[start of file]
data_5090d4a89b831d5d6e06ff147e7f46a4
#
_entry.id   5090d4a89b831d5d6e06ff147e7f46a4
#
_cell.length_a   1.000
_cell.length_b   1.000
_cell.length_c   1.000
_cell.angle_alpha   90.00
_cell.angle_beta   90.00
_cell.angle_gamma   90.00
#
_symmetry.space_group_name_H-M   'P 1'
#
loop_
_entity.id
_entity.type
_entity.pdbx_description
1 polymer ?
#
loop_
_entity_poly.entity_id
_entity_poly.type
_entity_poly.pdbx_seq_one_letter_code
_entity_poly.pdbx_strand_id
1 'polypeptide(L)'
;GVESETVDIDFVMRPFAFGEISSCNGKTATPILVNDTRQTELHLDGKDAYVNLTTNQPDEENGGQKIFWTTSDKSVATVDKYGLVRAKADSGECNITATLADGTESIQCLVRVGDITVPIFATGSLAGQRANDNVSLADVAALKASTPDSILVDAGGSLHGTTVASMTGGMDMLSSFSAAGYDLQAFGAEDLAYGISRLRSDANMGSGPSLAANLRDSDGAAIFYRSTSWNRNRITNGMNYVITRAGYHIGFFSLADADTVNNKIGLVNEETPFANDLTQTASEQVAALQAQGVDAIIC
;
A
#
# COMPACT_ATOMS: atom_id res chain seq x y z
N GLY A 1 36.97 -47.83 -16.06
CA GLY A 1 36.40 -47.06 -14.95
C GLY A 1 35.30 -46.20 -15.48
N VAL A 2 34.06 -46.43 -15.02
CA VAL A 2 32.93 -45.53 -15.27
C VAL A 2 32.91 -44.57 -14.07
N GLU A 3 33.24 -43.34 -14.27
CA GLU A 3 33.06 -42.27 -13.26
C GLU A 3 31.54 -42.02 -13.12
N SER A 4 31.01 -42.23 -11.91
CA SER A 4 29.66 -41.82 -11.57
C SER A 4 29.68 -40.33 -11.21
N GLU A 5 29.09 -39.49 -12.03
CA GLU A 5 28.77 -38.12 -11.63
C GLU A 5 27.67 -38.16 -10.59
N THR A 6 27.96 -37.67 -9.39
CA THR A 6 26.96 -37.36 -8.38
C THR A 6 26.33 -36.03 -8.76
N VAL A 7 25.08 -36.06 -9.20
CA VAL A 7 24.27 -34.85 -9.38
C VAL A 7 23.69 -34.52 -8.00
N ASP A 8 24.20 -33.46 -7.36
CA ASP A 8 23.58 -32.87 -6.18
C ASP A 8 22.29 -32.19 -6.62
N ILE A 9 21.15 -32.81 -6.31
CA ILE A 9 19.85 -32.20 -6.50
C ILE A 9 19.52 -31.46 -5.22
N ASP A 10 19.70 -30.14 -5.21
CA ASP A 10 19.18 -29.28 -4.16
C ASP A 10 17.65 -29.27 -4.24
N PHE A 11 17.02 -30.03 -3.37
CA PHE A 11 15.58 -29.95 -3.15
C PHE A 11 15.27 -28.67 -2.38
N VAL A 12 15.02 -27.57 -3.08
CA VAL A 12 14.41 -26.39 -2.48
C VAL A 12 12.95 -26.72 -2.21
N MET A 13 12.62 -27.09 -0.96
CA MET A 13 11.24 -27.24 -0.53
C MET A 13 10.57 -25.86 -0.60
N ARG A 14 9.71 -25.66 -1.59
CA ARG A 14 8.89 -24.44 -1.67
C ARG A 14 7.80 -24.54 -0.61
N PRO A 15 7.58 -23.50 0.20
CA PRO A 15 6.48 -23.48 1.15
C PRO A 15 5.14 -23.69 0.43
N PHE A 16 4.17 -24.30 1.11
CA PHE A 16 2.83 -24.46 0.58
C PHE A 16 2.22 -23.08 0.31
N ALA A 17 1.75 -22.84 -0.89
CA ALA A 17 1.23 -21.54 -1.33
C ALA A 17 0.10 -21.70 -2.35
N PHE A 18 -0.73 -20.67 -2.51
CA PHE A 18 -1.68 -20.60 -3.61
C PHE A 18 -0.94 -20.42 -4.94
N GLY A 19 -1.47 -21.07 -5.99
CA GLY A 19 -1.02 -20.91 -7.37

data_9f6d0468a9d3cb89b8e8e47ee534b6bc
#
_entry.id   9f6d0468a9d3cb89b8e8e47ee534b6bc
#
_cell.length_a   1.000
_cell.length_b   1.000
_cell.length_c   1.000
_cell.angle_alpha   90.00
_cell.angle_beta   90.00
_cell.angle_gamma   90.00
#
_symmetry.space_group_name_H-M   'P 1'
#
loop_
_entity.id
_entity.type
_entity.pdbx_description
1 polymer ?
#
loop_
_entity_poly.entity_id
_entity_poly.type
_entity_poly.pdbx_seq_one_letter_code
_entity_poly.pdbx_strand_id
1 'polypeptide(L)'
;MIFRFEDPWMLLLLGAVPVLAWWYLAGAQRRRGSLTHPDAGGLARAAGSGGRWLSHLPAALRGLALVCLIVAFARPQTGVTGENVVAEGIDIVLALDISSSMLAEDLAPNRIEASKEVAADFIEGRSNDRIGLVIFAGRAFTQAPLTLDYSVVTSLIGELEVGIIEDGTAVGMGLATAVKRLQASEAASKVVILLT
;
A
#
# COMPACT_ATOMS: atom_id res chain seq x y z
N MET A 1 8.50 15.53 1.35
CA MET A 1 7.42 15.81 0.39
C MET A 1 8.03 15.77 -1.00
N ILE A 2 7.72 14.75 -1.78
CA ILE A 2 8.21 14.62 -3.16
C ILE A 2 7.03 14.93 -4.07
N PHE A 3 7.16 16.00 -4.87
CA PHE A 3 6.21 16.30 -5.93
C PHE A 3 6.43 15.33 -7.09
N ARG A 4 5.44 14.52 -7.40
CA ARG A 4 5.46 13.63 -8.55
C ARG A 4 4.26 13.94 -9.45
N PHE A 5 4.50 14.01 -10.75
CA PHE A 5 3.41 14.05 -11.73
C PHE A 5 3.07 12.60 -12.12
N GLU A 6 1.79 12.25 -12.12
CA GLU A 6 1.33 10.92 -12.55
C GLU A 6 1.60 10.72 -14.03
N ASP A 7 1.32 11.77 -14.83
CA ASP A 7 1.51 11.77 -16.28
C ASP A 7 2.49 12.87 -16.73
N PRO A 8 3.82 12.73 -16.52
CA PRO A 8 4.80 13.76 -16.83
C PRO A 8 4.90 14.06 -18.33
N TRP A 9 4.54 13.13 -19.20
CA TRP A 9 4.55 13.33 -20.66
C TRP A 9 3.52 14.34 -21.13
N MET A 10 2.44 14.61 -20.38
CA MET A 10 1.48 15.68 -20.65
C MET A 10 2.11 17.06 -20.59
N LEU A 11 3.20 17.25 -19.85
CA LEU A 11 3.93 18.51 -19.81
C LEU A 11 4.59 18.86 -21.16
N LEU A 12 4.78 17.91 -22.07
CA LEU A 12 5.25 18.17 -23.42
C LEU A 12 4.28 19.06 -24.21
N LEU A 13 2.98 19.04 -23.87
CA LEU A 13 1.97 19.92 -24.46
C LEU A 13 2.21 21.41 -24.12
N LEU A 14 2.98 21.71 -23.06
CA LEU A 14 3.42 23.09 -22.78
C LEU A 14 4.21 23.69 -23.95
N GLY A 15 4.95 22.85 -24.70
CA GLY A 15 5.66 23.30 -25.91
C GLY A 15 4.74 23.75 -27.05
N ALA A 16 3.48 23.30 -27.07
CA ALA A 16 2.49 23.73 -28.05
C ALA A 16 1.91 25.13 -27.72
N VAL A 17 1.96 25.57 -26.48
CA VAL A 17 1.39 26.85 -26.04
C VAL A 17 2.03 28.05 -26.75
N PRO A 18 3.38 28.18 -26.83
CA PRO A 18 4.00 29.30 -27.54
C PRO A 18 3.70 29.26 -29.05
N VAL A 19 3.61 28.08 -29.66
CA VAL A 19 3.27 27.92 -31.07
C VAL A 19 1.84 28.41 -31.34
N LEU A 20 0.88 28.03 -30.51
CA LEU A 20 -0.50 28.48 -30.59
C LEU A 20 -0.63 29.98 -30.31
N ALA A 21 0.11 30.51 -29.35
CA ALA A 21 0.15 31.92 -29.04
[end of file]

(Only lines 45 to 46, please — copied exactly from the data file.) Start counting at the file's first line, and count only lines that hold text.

C GLU A 5 27.67 -38.16 -10.59
N THR A 6 27.96 -37.67 -9.39